Today I watched James Cameron’s The Terminator (1984)
The film opens with a naked Arnold Schwarzenegger appearing in a flash of lightning. He may appear human, well as human as Schwarzenegger anyways, but he is actually a robot dressed up in living tissue to appear human and he has come from the future with a single goal, kill Sarah Connor. This Sarah Connor is only a mild mannered waitress though, a typical denizen of her Eighties surroundings, thankfully a human soldier from the future has followed The Terminator, as the robot is called, back in time to protect her. This is all because she will have a big role to play in a war against the machines in the future when military A.I. known as Skynet will create an army of robots to destroy humanity. She will give birth to, raise, and train John Connor, a genius commander and savior of humanity. So now she and the future soldier, named Kyle Reese, must survive the unstoppable onslaught of this near perfect killing machine and find a way to kill it, or no one will be able to stand against Skynet in the future.
Again time travel week brings me to an Eighties classic and again it is a fusion of science fiction adventure with another genre, instead of comedy, this film offers brutal horror. It’s a slasher film in structure but that classic Frankensteinian theme of our creations getting out of hand and turning on us. Yet it is far from some neo-Luddite anti-tech message, much like yesterday’s Back to the Future, it is elevated by self awareness and a proper nuanced theme. Certainly technology is portrayed as something that can be very problematic and the first act of the film is full of machinery failing and getting in the way. The soundtrack uses modern synth sounds as the focal point of the dangerous atmosphere and, being similar in style to the works of John Carpenter, is the horror sound of the Eighties. But in the final act the tables are turned and technology becomes necessary to defeat technology, so really tech is not bad, it is it’s application that makes all the difference.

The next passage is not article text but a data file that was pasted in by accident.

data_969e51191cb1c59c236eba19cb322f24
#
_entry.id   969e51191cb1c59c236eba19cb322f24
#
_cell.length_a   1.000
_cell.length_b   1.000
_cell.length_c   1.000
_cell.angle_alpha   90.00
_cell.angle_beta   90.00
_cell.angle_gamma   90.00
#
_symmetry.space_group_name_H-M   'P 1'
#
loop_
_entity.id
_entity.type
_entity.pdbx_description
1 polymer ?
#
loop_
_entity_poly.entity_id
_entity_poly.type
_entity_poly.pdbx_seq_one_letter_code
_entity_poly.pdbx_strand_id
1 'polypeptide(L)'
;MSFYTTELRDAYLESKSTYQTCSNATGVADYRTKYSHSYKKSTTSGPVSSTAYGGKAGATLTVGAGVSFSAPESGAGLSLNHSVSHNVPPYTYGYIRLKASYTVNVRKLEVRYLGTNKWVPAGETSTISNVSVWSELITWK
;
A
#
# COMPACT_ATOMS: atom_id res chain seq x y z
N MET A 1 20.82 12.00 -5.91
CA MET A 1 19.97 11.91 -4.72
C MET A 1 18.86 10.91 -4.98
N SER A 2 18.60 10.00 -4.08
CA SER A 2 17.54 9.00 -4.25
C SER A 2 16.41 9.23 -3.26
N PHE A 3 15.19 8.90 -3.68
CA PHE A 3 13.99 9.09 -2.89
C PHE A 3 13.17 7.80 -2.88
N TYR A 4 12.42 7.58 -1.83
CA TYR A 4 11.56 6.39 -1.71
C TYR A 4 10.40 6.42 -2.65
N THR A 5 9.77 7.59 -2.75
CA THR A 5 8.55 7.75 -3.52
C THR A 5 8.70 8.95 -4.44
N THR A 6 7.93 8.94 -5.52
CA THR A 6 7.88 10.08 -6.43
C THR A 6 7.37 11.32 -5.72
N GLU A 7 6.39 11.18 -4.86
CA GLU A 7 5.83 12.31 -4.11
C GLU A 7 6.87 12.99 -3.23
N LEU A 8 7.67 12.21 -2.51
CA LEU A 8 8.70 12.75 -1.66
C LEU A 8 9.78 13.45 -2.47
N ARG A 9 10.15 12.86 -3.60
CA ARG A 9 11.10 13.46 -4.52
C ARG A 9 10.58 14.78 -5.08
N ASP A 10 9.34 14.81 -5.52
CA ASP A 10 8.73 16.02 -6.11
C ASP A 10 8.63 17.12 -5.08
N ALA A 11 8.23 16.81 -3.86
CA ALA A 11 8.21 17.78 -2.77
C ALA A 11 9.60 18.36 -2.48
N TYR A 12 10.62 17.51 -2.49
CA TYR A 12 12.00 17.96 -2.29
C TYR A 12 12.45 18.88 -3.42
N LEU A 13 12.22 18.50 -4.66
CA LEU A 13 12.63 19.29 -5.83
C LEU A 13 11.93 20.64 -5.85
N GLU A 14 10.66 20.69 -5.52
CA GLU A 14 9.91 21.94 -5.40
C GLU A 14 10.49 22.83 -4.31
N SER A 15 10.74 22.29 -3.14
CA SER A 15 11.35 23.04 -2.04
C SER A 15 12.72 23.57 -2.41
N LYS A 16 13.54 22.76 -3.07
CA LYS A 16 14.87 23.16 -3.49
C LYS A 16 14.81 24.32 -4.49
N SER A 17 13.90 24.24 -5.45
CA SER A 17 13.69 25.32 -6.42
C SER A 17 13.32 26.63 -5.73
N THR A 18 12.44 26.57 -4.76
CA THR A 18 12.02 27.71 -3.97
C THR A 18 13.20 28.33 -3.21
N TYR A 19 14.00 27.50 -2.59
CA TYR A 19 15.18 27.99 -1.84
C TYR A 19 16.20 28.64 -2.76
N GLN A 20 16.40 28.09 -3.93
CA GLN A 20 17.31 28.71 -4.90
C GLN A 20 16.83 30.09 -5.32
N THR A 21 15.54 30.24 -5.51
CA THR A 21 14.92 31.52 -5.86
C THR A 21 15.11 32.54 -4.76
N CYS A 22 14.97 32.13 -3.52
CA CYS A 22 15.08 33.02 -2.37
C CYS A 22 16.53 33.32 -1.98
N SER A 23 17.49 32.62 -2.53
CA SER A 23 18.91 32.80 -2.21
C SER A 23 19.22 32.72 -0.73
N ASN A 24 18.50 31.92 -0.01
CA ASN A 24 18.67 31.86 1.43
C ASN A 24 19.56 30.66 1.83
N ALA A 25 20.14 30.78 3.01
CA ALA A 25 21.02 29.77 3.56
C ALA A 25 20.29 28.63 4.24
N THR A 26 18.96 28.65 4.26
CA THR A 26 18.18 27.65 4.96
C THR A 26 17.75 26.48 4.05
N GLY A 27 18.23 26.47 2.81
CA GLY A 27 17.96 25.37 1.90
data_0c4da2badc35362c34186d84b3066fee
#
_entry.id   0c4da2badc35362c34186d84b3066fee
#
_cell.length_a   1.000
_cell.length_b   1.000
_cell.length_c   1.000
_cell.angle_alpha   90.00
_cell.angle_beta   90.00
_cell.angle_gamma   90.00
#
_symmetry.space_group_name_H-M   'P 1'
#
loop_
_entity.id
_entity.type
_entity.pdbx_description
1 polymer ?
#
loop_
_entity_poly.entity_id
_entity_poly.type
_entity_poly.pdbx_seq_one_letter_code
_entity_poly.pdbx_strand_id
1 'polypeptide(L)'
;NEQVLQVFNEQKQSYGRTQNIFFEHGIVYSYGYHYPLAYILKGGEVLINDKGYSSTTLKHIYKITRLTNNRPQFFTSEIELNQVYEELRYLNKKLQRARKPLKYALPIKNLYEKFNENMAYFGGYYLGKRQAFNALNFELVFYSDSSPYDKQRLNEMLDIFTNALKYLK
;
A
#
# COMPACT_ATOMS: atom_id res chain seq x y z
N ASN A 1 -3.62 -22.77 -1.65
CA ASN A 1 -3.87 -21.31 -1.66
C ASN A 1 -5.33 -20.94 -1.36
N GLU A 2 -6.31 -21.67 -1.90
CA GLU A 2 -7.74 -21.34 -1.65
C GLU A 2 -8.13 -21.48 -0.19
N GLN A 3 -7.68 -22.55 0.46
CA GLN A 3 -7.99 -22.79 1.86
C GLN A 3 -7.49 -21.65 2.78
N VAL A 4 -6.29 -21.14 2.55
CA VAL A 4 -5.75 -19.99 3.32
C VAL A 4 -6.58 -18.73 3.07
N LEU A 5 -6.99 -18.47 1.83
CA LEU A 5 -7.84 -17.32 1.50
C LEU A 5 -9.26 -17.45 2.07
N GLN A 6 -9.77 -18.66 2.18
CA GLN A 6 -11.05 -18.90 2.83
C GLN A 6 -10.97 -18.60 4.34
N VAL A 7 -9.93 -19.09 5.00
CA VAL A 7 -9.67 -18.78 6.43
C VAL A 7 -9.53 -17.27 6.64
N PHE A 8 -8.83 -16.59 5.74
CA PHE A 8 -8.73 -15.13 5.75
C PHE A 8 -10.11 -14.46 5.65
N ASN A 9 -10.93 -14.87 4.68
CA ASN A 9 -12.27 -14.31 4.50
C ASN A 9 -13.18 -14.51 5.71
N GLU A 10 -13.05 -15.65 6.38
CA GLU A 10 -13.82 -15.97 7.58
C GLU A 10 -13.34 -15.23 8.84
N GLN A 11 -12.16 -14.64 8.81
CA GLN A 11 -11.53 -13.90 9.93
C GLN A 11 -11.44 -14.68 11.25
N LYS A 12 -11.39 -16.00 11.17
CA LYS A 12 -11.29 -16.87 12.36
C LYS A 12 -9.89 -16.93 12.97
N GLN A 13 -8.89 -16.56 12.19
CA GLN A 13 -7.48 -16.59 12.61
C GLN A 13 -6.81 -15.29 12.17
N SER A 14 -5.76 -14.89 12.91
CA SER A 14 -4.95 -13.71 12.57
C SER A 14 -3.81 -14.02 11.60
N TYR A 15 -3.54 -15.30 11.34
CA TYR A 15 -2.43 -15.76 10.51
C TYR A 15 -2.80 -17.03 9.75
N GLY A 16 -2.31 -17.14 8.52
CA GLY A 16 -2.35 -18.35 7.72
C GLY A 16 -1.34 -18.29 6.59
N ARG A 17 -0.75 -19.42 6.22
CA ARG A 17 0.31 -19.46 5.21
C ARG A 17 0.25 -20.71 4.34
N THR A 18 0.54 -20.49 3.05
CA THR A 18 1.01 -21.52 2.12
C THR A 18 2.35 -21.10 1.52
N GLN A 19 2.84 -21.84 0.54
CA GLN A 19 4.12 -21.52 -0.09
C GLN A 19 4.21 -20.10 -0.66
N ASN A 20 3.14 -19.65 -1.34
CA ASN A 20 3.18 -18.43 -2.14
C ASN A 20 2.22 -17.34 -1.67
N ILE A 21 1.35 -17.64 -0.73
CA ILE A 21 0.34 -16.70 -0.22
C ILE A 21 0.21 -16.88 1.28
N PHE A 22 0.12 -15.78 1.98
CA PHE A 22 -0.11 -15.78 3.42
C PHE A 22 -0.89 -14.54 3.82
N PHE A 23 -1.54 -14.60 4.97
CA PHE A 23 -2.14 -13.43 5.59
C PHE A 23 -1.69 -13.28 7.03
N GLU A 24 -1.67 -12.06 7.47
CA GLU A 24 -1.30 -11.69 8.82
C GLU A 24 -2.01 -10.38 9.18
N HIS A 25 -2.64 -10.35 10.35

Of course all of this maturity and theme relies heavily on this film first and foremost being a highly entertaining, yet brutal fusion of science fiction, action, and horror, which it totally is. Schwarzenegger is so intimidating and the horrifying darkness of the looming future he represents infuses every frame of this film. On the other side of things Linda Hamilton and Michael Biehn do solid work with the human protagonists of Sarah Connor and Kyle Reese respectively, humanizing an otherwise very bleak story. Hamilton in particular impresses with her transformation from a typical waitress girl into the world saving badass we will see more of in the sequel. But before that sequel, let me finish here by offering a final chorus of praise for this intense game of cat and mouse, man against machine, creator against creation, it is as hardcore as they come and never fails to disappoint on a re-watch. 5/5